Stormpocalypse: Worst storm ‘in quarter of a century’ heading for UK

People look on as high waves strike the harbour wall at Porthcawl, south Wales on February 8 2014. (AFP Photo / Geoff Caddick)

People look on as high waves strike the harbour wall at Porthcawl, south Wales on February 8 2014. (AFP Photo / Geoff Caddick)

Britain is readying itself for a historic storm set to batter its coast this weekend, with warnings of strong gales and enormous waves. The center of approaching ‘Mega Storm Charlie’ is more intense than the Great Storm of 1987, meteorologists say.

“Gales across England and Wales, severe across southwest and
southern coasts”
are anticipated as early as Saturday night,
according to the Met Office. Winds of up to 80mph have been
detected, accompanied by up to 1.6 inches (40mm) of rain. The
rain is expected to batter the UK for six hours.

Superstorm Charlie is currently measuring at an even lower
pressure than the 1987 storm, which was caused by a deep low of
951 millibars. Charlie is registering 948 millibars – even lower.

The storm is expected to hurl itself onto the UK at roughly 2000
GMT and last through the night until Sunday morning. Coastal
regions are preparing for 100mph gales. Severe weather warnings
have been issued by the Met Office for the UK.

Flood warnings are in place for large areas of Britain. Waves of
up to 50 feet could batter the already drenched Cornish coast,
according to weather forecasters on magicseaweed.com. The intense
weather conditions are likely to continue to pile more pressure
on the already disrupted travel and power networks.


Some 1,500 troops have been put on six hours’ notice by the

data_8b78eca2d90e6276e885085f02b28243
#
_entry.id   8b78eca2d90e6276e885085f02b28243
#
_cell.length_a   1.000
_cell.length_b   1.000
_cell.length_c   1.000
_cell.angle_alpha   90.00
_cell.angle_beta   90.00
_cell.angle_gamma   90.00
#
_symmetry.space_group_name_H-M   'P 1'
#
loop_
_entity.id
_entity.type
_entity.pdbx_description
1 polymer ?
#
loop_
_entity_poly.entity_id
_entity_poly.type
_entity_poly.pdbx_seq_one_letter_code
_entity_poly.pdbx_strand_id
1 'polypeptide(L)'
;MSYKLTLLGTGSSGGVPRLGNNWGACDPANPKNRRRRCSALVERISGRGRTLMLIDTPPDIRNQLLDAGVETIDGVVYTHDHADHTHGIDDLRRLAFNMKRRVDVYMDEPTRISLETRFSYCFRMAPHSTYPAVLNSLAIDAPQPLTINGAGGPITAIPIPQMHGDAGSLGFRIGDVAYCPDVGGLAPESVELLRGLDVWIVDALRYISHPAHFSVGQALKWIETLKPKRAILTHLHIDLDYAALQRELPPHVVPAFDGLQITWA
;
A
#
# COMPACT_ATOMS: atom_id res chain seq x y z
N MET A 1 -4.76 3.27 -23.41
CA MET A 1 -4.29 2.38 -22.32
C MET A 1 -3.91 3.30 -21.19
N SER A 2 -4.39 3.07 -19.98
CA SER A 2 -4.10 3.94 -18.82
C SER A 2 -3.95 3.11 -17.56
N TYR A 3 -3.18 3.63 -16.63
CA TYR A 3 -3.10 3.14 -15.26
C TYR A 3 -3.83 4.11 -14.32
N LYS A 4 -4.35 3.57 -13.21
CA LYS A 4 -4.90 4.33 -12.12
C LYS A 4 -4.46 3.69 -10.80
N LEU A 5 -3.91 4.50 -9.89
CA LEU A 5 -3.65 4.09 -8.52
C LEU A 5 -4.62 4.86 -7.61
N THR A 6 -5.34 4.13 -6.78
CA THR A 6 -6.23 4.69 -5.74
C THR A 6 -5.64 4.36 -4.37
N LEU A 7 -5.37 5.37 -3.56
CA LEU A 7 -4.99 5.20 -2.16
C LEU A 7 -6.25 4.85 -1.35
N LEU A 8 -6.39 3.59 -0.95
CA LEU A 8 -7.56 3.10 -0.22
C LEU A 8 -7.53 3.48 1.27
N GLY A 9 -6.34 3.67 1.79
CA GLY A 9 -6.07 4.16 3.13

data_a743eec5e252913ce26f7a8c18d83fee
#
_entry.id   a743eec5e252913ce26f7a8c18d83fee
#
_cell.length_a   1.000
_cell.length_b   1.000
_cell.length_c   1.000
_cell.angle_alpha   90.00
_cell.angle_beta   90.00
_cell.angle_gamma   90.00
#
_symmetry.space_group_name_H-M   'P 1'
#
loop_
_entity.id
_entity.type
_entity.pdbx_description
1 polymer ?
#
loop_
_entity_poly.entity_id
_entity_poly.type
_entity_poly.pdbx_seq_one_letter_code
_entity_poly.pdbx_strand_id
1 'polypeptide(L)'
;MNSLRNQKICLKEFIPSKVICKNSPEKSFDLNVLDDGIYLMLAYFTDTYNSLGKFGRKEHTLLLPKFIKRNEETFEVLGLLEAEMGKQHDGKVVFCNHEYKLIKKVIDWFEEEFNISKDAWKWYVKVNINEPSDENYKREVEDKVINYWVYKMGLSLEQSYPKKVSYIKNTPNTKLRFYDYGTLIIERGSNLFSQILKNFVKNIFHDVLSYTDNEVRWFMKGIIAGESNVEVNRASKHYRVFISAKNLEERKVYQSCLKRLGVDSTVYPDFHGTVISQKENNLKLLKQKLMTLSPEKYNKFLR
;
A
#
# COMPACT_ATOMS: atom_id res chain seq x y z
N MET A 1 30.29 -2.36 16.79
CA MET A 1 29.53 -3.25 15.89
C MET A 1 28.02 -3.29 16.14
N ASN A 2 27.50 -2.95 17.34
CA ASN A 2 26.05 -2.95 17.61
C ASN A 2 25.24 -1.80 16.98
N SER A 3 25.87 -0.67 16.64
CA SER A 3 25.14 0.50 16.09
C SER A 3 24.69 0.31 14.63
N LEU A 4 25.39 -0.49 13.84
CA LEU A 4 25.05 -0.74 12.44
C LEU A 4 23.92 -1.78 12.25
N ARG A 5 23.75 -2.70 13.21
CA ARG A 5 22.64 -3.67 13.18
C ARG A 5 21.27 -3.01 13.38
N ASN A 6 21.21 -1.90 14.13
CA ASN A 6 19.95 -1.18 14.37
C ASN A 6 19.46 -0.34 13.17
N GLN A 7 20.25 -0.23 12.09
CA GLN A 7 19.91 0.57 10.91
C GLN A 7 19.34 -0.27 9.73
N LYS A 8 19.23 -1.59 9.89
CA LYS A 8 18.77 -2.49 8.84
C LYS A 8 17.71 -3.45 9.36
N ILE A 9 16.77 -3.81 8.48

Ministry of Defence, in case they are needed to come to the
rescue of victims of the floods, according to a spokesperson.

Hundreds of Royal Marines have already been deployed to the
southwest of the country, along with army engineers, to help
secure an important stretch of rail that has already been
destroyed by the storms.

The Environment Agency has warned of a “significant
risk”
of flooding on the coasts of Devon, Devonshire,
Cornwall, and southwest England, with the issued warnings
spreading as far north as Hull. Two “severe” flood
warnings have been issued, meaning that the weather could be life
threatening in affected areas.

January was already the wettest on record that Britain had
experienced.

Conservative MP for Bridgwater and West Somerset, Ian
Liddell-Grainger, told the BBC that river levels in his
constituency are still “enormously high,” while being
heavily critical of the Environment Agency for not dredging the
area.

“We have been let down by London,” he said. “On the
ground they [Environment Agency staff] are working hard. Up in
London I do not know what they are doing,”
he said.

However, the Environment Agency was resisting the demands of both
MPs and farmers to dredge the area.

“Dredging is often not the best long-term or economic
solution and increased dredging of rivers on the Somerset Levels
would not have prevented the recent widespread flooding,”

Environment Secretary Owen Paterson stated recently.

UK Prime Minister David Cameron overruled him and ordered the
Environment Agency to step away from its opposition to the
expensive practice.

Article source: http://rt.com/news/uk-charlie-storm-weather-191/